Friday, September 26, 2014


There's something to be said about Denton, Texas. It is a place I made home for a number of years while going through school. Denton bears strong ties to the hardcore punk community. It has often been cut down as the "Little Austin" or the "Dollar Store Portland." The fact about Denton is that it is a town 45 minutes northwest of Dallas where the kids made the best they could with what they had. In the process Denton has made a pretty remarkable go of things. They've fashioned themselves into one of the premier destinations for hardcore punk in Texas. Most of the bands who played Chaos In Tejas end up in Denton either before or after the fest to much more intimate settings. The bands in Denton know what they're doing. Denton, Texas has given us two of the better bands of the last few years and been linked to so many other great projects. One of the acts is The Marked Men (don't get it twisted, they started in Denton and they don't forget this fact seeing how to this day they make it a point to play Denton at least once a year). The other act is Wiccans.

Wiccans featured a motley crew of personnel. Guys who, at one point or another, participated heavily in the hardcore scene but with the passage of time found themselves in other worlds. Members of Wiccans are versed in noise, classic rock, heavy metal, hardcore, rock, and other genres. Wiccans used this to their advantage and elevated their sound. I've heard a lot of ways you could describe Wiccans but my personal description is imagine Fucked Up if Fucked Up just kept doing what they were doing on Epics In Minutes but with more 70s rock influence (a lot of Blue Oyster Cult which the guitar players swore by). Wiccans' presence live was also a sight to behold. Vocalist Adam Cahoon was a madman, all over the place, engaging the crowd, whether they cared or not. This is a trope common in hardcore, but there's something to be said for it. It isn't something someone can work at either, you're either good at it or not. By that token, one could say Adam excelled at this point. The guitar players in the band's heyday were Payton Green & Daniel Ziegler (Daniel has since left and replaced by NTXHC mainstay Shea Brooks; Andrew Savage of Parquet Courts fame also featured in the band's earliest days). Payton & Daniel are both incredible guitarists and watching perform against each other at every show was a rare sight in hardcore. Every show you would watch Payton & Daniel go at it for string supremacy. They were conscious of the other's performance, watching the other work, and made the most of their opportunities to one up the other. However it wasn't like a boxing match where the two tried to kill each other, but rather a footrace where the two simply stepped it up to be that much better. Bass player Harpal Assi would look lost as he played through their sets. Not lost like doing a bad job, but lost like he had lost himself in the course of playing. This is another trope common in hardcore but when you watched Harpal do it, you could really see he wasn't there. Right until the music stopped and he was back to business. On drums is Denton treasure Greg Rutherford. Greg has built a reputation for being in a lot of projects and excelling.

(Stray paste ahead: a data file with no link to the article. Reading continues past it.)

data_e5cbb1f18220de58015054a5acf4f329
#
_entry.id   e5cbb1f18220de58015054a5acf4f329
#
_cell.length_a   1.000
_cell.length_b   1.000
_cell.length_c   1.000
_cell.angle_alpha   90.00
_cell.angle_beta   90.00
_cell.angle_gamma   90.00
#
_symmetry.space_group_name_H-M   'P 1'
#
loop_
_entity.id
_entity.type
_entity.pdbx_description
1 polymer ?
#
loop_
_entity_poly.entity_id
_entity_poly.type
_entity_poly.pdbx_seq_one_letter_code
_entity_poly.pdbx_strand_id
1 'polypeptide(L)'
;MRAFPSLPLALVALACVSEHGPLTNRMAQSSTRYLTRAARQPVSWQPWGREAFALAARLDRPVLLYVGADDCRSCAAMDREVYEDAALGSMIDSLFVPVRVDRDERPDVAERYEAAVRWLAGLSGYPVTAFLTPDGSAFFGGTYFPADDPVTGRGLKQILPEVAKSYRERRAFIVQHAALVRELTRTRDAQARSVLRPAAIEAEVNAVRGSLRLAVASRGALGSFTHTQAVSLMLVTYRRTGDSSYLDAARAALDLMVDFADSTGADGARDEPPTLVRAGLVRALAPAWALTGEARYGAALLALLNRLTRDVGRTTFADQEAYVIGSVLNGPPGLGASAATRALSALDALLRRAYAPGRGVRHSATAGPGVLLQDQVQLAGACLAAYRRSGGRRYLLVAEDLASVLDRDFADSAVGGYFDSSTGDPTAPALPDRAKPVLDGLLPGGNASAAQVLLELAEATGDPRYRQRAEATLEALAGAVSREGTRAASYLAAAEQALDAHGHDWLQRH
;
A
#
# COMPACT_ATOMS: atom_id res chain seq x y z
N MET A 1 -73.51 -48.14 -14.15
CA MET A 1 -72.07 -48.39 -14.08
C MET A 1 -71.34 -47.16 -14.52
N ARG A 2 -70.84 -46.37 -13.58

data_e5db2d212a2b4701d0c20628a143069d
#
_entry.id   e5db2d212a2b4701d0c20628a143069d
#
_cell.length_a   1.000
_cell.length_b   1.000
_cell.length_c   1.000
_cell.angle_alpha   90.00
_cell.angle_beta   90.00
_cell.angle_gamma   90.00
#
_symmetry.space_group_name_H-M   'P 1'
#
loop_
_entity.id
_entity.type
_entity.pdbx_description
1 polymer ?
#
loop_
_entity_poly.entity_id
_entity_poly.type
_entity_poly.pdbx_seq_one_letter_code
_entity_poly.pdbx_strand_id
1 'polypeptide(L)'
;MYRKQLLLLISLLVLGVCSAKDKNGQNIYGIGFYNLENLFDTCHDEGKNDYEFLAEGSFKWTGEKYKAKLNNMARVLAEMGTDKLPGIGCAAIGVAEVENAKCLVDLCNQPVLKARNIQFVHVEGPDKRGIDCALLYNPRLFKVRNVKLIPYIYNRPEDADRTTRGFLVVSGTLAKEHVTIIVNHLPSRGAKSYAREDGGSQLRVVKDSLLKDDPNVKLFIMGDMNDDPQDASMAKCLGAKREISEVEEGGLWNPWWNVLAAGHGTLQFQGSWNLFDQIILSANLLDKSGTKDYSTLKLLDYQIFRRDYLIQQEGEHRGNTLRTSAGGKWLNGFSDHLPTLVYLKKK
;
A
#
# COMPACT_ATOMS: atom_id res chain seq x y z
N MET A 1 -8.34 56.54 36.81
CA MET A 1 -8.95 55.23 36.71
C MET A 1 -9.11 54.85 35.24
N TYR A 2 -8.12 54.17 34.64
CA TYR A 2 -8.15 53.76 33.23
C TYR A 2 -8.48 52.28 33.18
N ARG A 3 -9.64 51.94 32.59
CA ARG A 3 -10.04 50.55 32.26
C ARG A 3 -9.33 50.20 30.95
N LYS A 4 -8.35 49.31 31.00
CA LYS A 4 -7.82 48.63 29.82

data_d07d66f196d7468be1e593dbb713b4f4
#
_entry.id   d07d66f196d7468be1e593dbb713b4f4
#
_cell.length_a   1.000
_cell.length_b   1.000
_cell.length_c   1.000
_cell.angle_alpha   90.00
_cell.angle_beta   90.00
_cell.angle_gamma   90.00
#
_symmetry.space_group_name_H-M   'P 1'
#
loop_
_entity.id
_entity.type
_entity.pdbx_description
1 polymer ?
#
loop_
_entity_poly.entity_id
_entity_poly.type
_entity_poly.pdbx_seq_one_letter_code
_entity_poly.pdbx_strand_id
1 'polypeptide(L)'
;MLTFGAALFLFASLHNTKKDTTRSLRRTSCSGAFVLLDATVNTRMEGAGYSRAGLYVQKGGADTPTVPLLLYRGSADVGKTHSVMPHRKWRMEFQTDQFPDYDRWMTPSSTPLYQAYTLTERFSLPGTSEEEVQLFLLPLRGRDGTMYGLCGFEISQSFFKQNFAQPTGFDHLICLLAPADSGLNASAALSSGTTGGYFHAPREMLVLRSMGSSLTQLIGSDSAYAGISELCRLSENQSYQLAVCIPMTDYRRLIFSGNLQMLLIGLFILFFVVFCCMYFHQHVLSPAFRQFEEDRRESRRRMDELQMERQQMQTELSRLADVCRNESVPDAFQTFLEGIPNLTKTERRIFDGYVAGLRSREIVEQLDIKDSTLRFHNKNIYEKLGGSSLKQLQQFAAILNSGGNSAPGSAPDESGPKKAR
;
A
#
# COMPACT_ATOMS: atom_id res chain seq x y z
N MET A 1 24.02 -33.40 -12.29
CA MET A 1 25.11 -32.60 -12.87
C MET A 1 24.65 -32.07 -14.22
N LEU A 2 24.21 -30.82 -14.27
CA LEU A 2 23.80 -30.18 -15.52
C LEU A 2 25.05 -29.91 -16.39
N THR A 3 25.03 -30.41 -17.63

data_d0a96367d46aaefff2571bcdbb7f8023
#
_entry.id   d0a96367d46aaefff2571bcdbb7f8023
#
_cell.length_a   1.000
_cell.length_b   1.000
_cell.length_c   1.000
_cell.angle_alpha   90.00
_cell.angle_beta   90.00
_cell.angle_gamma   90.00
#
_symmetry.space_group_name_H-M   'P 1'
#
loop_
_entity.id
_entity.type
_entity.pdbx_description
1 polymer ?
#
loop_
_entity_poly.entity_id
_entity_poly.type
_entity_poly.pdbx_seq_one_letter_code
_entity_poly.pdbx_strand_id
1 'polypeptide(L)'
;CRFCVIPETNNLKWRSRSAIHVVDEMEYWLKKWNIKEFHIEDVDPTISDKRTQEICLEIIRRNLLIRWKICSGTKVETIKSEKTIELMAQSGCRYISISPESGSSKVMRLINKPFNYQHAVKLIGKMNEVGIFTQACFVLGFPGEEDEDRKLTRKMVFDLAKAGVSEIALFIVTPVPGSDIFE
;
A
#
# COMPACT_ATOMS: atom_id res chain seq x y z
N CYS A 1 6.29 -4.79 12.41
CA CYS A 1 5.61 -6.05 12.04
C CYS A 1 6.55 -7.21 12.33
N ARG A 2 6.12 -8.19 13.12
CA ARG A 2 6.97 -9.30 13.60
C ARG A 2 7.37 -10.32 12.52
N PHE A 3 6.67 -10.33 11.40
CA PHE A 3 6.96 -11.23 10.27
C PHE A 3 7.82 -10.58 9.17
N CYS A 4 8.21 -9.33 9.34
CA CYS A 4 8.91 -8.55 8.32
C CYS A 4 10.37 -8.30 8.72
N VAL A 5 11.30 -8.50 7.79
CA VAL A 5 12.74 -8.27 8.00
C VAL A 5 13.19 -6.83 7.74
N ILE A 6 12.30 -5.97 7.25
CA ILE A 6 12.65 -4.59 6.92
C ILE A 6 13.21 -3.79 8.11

Wiccans helped to influence and shape the "NWOTHC" (New Wave of Texas Hardcore) in both North Texas & Austin. After Wiccans you saw the likes of The Sentenced, Sin Motivo, Glue, Blotter, Breakout, Recide, Iron Youth, and others. The band never stopped being a hardcore band but also never stopped compromising what they personally wanted to do. As much as there is something to be said for Denton, Texas, there is just as much that can be said for Wiccans. The band blended their influences into hardcore and made something excellent. A lot of bands try this, very few succeed. Included here is their two albums, their EP and their demo.

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